Many volcanic islands, such as those of the Hawaiian chain in the Pacific, Reunion in the Indian Ocean, and the Canary Islands and Tristan da Cunha in the Atlantic, are built through a combination of volcanic flows adding material to a small area in the center of the island. Frequent submarine landslides cause the islands to collapse, spreading the rocks from these flows across a wide area. Undersea mapping of the Hawaiian chain using sonar systems that can produce detailed views of the seafloor have shown that the island chain is completely surrounded by a series of debris fans and aprons from undersea landslides, covering a much larger area than the islands themselves. Submarine mapping efforts have discovered more than 70 giant landslide deposits along the 1,360-mile- (2,200-km-) long segment of the island chain from Hawaii to Midway Island. The age of the islands and flows increases from Hawaii to Midway, and studies have suggested that the average recurrence time between giant submarine slides along the Hawaiian chain is 350,000 years. The youngest giant slides on Hawaii, the Alika slides, are estimated to be several hundred thousand years old, suggesting that parts of the Hawaiian chain could be close to being ready to produce another giant slide.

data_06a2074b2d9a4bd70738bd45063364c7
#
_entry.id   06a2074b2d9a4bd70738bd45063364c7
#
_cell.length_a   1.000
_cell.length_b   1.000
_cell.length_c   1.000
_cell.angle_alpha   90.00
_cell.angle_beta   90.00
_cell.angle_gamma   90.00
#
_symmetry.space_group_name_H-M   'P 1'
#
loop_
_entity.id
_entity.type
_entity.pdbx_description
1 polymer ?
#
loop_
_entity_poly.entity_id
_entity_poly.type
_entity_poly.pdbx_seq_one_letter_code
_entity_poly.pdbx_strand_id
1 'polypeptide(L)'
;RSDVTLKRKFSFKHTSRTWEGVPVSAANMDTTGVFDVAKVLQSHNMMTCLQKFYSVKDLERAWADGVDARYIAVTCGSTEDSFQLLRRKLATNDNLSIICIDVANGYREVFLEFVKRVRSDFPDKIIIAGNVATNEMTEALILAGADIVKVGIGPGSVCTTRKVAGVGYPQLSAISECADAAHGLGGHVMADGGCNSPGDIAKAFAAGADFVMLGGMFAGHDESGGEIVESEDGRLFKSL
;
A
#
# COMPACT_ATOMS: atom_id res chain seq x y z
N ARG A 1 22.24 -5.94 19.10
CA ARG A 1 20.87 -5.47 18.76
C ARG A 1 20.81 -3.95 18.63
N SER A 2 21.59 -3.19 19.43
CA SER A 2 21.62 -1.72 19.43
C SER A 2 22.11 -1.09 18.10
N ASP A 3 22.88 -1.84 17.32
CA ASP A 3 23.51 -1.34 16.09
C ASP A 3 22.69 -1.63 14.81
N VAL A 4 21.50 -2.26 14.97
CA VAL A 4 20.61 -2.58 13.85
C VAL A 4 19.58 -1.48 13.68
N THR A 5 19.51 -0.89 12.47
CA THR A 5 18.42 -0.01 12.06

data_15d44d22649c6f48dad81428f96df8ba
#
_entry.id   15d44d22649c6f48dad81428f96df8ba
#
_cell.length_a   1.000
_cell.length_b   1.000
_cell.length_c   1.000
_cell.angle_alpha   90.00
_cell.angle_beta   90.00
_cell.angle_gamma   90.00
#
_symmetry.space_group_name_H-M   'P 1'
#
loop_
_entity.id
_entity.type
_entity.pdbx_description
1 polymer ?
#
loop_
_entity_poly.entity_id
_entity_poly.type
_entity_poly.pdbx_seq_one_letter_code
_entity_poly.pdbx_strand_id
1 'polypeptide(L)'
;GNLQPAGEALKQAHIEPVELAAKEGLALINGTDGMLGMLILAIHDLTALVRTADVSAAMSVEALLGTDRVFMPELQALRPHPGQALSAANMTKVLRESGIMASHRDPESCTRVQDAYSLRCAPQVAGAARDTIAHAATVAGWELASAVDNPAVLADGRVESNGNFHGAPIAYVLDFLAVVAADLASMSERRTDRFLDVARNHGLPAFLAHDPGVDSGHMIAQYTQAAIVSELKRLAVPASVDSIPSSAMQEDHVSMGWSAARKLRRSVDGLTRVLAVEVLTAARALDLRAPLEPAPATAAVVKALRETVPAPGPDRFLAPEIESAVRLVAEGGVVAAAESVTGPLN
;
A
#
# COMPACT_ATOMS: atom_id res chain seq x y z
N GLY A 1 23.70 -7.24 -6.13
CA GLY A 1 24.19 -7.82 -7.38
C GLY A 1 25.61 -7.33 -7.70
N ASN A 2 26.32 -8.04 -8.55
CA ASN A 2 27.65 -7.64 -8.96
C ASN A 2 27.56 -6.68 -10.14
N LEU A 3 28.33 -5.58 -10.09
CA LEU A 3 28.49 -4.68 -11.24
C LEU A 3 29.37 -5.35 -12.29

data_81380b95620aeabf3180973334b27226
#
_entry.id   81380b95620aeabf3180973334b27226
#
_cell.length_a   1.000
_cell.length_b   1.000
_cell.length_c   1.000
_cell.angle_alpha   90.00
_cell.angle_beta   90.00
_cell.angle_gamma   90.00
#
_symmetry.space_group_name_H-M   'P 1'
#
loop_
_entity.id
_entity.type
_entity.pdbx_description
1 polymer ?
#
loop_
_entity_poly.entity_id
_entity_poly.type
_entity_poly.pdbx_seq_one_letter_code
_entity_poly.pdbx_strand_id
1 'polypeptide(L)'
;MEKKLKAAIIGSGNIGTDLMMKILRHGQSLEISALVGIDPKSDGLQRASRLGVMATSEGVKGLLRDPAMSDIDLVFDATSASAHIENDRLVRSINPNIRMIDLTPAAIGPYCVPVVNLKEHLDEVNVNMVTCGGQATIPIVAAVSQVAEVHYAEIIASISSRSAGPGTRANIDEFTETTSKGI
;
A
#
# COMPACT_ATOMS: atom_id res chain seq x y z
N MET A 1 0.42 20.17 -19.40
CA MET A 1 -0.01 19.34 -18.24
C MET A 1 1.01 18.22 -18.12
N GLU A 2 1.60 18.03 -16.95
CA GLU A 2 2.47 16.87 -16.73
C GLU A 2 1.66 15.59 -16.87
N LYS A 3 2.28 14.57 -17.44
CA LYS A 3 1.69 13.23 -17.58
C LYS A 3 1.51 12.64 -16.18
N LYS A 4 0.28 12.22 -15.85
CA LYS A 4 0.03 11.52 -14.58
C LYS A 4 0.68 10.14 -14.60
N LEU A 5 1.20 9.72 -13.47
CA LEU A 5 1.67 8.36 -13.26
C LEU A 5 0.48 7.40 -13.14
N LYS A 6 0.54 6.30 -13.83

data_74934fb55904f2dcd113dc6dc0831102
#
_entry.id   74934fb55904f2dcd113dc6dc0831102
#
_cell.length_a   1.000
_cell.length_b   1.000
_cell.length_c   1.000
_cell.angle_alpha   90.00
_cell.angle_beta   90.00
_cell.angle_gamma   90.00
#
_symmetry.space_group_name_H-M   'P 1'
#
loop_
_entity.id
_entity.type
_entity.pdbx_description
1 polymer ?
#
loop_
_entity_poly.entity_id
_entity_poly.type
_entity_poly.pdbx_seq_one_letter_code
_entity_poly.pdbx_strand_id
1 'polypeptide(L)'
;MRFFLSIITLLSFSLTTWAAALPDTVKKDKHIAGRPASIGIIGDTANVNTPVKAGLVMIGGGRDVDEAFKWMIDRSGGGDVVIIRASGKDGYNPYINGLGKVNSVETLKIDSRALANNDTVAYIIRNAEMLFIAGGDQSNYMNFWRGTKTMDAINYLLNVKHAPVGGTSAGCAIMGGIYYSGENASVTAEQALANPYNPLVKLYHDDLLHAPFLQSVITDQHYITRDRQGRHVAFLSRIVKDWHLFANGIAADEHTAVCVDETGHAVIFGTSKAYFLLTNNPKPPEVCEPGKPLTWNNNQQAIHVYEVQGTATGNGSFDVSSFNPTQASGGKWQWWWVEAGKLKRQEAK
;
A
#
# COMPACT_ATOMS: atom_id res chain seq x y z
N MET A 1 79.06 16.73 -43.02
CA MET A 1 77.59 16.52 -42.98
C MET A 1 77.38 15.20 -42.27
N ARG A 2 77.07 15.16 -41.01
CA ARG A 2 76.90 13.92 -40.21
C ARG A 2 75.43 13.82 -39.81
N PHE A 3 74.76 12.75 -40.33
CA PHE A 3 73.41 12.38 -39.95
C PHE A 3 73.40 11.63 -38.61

Many of the landslides on the Hawaiian Islands are 100-200 miles (150-300 km) long, but seem to be somewhat shorter for the older volcanoes to the west. The largest ones have displaced volumes of material up to 1,200 cubic miles (5,000 km3). Many started on the top of the volcano near where different rift zones meet at the flank of the volcano. Giant slides that start near the topographic highs of the islands carve out a semicircular amphitheater on the island, and repeated slides from different directions can carve out the island into the shape of a star. The starlike shape of many volcanic islands is therefore the result of repeated volcanism-landslide cycles, acting together to build a high and wide volcanic edifice.